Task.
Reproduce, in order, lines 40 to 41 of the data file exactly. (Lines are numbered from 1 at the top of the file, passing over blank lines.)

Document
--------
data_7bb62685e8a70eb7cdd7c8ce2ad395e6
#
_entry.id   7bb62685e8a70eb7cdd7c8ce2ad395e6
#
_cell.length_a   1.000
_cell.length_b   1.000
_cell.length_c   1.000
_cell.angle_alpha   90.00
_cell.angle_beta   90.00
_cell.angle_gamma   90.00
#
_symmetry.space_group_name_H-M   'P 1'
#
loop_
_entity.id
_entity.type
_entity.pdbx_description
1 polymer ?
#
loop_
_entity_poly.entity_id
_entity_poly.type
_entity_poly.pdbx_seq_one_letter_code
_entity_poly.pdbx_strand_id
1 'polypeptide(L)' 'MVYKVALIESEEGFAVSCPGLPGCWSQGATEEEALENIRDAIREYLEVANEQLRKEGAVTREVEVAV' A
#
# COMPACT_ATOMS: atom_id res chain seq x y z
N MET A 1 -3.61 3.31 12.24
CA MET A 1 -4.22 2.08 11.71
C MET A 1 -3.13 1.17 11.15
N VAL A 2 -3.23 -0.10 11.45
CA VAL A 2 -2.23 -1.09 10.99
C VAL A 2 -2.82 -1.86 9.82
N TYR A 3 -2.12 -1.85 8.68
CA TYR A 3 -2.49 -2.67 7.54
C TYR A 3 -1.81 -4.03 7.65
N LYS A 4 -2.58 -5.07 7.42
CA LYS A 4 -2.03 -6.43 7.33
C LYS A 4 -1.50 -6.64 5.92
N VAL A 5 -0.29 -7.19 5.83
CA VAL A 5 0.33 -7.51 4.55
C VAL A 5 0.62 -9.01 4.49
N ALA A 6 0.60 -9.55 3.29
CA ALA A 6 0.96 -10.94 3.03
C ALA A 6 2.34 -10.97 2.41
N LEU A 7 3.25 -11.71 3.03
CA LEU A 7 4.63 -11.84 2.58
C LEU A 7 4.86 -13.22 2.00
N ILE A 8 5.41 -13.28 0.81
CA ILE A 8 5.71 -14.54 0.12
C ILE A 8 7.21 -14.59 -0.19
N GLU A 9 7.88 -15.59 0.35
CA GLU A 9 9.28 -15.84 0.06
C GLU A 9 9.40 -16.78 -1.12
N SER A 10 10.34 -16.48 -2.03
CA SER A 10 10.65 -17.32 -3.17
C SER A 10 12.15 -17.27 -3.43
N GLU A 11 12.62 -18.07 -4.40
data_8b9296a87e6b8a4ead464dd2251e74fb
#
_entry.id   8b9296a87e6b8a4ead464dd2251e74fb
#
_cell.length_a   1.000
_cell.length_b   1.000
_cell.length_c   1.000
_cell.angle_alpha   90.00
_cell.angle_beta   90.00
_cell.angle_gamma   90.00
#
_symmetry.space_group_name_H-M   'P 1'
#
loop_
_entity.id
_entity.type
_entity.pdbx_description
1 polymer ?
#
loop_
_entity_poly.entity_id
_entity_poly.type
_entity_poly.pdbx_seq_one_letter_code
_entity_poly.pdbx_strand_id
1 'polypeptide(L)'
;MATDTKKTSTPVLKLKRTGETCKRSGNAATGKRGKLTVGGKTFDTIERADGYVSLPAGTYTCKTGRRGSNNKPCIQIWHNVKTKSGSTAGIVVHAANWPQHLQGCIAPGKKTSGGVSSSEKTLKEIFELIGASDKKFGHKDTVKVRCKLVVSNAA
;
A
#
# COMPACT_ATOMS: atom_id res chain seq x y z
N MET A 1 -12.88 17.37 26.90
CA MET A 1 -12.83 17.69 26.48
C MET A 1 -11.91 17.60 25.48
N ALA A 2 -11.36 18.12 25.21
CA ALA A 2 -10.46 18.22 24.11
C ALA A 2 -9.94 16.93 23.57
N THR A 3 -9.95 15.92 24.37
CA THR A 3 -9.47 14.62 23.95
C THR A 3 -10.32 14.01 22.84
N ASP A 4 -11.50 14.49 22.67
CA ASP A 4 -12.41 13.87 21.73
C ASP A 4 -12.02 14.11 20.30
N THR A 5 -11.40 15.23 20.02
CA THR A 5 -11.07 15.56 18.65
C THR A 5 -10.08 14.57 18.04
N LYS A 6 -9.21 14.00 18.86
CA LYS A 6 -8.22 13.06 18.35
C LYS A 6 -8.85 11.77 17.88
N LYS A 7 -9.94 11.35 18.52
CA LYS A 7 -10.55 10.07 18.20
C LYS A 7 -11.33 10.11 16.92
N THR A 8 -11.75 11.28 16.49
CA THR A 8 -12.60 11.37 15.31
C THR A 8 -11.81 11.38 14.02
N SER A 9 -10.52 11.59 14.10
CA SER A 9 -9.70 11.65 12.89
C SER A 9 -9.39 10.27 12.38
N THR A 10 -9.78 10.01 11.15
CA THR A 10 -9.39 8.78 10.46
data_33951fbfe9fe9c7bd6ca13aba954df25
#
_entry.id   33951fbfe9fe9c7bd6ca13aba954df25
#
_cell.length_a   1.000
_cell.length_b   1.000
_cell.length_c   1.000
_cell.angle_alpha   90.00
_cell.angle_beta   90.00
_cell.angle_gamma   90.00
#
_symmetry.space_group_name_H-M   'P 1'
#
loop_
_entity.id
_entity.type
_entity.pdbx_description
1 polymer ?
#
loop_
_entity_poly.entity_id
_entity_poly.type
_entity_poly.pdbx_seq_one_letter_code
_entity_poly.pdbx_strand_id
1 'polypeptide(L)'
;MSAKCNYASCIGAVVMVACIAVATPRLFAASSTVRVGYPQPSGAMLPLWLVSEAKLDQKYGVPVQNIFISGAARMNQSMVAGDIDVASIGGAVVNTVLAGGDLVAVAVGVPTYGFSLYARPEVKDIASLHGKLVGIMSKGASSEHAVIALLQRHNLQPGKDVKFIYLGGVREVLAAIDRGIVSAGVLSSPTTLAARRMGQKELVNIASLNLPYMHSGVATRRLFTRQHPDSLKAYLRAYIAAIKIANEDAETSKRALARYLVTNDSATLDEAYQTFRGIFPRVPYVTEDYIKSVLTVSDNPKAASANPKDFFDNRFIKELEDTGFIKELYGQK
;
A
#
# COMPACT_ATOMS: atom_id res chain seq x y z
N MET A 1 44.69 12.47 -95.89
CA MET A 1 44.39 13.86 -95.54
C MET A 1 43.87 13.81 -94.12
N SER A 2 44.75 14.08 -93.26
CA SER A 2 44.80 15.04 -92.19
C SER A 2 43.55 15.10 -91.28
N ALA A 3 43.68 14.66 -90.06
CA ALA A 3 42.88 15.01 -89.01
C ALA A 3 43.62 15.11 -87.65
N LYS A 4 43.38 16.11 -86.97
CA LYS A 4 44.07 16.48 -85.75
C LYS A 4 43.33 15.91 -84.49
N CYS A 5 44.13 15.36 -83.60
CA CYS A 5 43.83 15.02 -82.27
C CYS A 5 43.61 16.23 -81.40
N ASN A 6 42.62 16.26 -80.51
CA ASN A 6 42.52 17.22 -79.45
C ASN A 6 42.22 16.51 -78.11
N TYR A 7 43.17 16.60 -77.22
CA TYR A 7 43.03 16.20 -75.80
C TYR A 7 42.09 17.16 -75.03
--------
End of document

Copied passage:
N VAL A 5 -0.29 -7.19 5.83
CA VAL A 5 0.33 -7.51 4.55